An oak and a reed were arguing about their strength. When a strong wind came up, the reed avoided being uprooted by bending and leaning with the gusts of wind. But the oak stood firm and was torn up by the roots.—Aesop
Within each of us, as in the reed and the oak, is a single characteristic, which is both our strongest and weakest trait. The bending which keeps the reed alive makes it weak, we might think. Some of us see both sides of every argument and are good team players, fair judges, and compassionate friends. But like the reed - always bending to the needs of others - we may never know what we want or who we are.
Some of us believe we are like the oak: strong and tough and successful in the face of most difficulty. But we may never learn to accept flaws in ourselves.
We are wise to remember that no trait is strong or weak, but we make it so by how we use it. We can use our strength to stand straight in the face of hardship, and we can use our strength to bend.
What is my strongest and weakest trait?
From Today's Gift: Daily Meditations for Families ©
Keep It Simple
When I look at the future, it's so bright, it burns my eyes.---Oprah Winfrey
During our illness, it was as if our spirit lived in a deep, dark cave. Our spirit became gloomy, cold, and lonely. Our spirit didn't know how to get out of the cave. We were dying.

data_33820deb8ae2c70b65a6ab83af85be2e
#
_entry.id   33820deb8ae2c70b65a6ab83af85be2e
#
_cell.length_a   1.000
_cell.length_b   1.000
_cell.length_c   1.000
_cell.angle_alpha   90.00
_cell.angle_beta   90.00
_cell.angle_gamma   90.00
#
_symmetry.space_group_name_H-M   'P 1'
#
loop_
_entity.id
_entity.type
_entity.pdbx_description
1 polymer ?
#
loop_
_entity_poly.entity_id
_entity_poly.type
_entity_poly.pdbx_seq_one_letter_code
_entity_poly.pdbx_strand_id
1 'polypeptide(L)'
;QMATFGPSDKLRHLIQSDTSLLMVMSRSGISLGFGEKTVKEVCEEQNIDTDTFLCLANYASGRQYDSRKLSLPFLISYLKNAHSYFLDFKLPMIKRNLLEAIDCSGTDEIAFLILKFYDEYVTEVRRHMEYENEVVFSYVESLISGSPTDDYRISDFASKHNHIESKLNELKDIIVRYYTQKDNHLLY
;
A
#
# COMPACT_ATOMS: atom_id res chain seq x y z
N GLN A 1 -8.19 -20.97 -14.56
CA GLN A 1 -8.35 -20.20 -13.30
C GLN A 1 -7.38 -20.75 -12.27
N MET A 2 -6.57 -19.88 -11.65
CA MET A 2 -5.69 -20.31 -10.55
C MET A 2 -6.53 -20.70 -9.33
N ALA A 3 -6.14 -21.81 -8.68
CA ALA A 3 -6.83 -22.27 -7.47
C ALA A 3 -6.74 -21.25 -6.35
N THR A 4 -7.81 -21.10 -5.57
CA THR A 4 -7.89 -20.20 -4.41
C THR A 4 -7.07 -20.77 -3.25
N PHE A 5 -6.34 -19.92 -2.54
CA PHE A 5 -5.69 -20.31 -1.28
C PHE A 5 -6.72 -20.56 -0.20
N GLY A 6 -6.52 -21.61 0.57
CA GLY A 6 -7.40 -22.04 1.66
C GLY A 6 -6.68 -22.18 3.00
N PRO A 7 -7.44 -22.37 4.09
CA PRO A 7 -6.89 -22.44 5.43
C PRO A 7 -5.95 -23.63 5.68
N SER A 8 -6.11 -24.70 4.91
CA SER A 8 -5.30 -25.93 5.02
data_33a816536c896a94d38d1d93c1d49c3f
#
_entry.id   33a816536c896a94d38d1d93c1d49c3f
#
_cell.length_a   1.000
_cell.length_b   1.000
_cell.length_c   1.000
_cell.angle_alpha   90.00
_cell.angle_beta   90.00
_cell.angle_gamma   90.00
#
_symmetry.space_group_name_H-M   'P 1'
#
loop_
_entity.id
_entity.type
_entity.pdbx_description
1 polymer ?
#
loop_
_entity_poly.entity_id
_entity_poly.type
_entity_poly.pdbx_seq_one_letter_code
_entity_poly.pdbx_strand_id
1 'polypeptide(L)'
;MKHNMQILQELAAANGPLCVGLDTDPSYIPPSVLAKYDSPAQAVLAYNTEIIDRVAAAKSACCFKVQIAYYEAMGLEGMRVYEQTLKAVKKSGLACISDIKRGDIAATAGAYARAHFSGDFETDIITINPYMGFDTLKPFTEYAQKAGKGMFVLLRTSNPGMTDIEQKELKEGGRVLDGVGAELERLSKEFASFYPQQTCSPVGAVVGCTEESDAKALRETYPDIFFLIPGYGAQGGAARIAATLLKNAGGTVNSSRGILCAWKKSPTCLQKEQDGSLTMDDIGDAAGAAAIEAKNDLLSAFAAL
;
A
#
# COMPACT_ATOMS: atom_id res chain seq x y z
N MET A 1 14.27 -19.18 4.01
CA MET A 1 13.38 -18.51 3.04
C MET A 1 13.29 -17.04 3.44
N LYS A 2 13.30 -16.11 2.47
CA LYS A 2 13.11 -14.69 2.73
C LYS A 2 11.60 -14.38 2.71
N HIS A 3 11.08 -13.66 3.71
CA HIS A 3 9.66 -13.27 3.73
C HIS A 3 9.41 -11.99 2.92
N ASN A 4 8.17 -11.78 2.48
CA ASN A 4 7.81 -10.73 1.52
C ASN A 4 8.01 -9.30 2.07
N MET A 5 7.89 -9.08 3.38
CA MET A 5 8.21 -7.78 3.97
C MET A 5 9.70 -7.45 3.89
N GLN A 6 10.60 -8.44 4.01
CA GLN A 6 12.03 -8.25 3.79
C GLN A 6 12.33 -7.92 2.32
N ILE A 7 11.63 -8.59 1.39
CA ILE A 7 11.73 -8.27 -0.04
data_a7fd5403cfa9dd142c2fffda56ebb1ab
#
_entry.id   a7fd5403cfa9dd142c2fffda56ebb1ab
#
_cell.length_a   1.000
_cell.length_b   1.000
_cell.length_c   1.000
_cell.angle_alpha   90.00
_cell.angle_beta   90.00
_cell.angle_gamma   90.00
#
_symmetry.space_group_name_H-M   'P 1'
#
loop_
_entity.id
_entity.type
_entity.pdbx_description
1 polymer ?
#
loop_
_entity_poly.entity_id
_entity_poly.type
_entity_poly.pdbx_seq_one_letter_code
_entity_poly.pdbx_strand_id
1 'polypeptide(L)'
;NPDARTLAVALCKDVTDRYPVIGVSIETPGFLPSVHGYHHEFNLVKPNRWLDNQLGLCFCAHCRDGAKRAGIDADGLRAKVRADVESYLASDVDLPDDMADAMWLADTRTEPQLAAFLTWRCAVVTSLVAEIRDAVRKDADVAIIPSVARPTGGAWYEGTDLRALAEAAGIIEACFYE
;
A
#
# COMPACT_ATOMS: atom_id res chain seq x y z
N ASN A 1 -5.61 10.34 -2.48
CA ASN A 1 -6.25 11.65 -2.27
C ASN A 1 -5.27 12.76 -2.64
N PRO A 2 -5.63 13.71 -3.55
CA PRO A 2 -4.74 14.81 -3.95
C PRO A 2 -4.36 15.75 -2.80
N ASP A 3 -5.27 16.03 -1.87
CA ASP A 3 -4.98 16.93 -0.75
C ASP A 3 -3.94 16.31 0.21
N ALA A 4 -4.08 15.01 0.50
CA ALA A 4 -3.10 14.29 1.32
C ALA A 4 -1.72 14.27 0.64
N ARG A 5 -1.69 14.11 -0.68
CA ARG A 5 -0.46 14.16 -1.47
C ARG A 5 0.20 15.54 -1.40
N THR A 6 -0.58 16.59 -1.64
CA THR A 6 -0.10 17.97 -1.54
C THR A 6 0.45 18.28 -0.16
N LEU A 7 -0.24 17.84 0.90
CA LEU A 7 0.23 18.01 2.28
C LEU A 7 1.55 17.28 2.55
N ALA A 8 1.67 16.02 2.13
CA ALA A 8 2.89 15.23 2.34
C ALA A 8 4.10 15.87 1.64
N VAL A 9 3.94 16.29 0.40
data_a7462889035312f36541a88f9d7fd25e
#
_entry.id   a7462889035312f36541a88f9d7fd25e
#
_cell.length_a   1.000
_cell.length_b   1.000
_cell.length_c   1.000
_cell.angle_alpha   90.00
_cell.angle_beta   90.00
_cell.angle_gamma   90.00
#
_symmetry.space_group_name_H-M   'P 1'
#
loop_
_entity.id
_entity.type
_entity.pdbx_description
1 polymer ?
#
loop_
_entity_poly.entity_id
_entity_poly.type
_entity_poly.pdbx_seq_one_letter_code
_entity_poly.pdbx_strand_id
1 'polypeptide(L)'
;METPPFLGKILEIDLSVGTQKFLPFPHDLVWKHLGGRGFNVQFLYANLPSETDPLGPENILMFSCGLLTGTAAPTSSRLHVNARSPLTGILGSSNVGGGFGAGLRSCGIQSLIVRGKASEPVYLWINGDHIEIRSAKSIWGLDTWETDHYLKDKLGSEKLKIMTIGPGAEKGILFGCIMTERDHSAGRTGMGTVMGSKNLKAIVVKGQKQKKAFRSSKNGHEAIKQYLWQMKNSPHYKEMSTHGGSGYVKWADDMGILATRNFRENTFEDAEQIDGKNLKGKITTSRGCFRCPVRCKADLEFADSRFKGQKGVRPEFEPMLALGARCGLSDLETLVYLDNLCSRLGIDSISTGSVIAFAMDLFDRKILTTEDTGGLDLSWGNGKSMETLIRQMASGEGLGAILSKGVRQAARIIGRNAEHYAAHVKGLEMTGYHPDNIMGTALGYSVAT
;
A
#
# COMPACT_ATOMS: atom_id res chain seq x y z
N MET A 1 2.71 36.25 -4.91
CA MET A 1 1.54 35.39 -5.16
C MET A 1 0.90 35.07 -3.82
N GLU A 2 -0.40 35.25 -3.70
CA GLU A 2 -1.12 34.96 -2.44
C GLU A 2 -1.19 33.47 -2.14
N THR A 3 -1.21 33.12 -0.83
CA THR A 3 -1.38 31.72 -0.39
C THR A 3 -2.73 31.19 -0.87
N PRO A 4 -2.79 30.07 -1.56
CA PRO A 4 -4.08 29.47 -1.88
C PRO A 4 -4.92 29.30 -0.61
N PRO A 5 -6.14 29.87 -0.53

I began with blind faith, but the proof of truth is that it works.
I believed those who said they had suffered from alcoholism, but, through AA,
were now enjoying sobriety. So the truth was there for me to see.
But shortly I knew the truth from my own experience.
I was not only released from the compulsion to drink;
I was guided toward a compulsion to live!
- Came To Believe . . ., p. 4
Thought to Ponder . . .
Life will take on new meaning.
AA-related 'Alconym' . . .
F A I T H = Finding Answers In The Heart.
Focus and purpose
Effort alone does not create achievement. Somebody can put forth a lifetime of effort and not have much to show for it.
What counts is focused effort in the service of a meaningful purpose. Get that, and you’re really getting somewhere.
Just being busy is not going to make you successful. Instead of merely using up time, find a way to create real, desirable value with the time you have available.
Don’t comfort yourself with being aimlessly busy. Challenge yourself to get meaningful results from your time and effort.
Outstanding achievement and disappointing mediocrity are both built from the same twenty-four hours in each day. The difference is not one of time or even effort, but of focus and authentic purpose.
As long as you’re making the effort, as long as you’re using up resources, as long as you’re spending the time, make it all count. Make a habit of doing what really matters, and you’ll enjoy a life that’s really great.
— Ralph Marston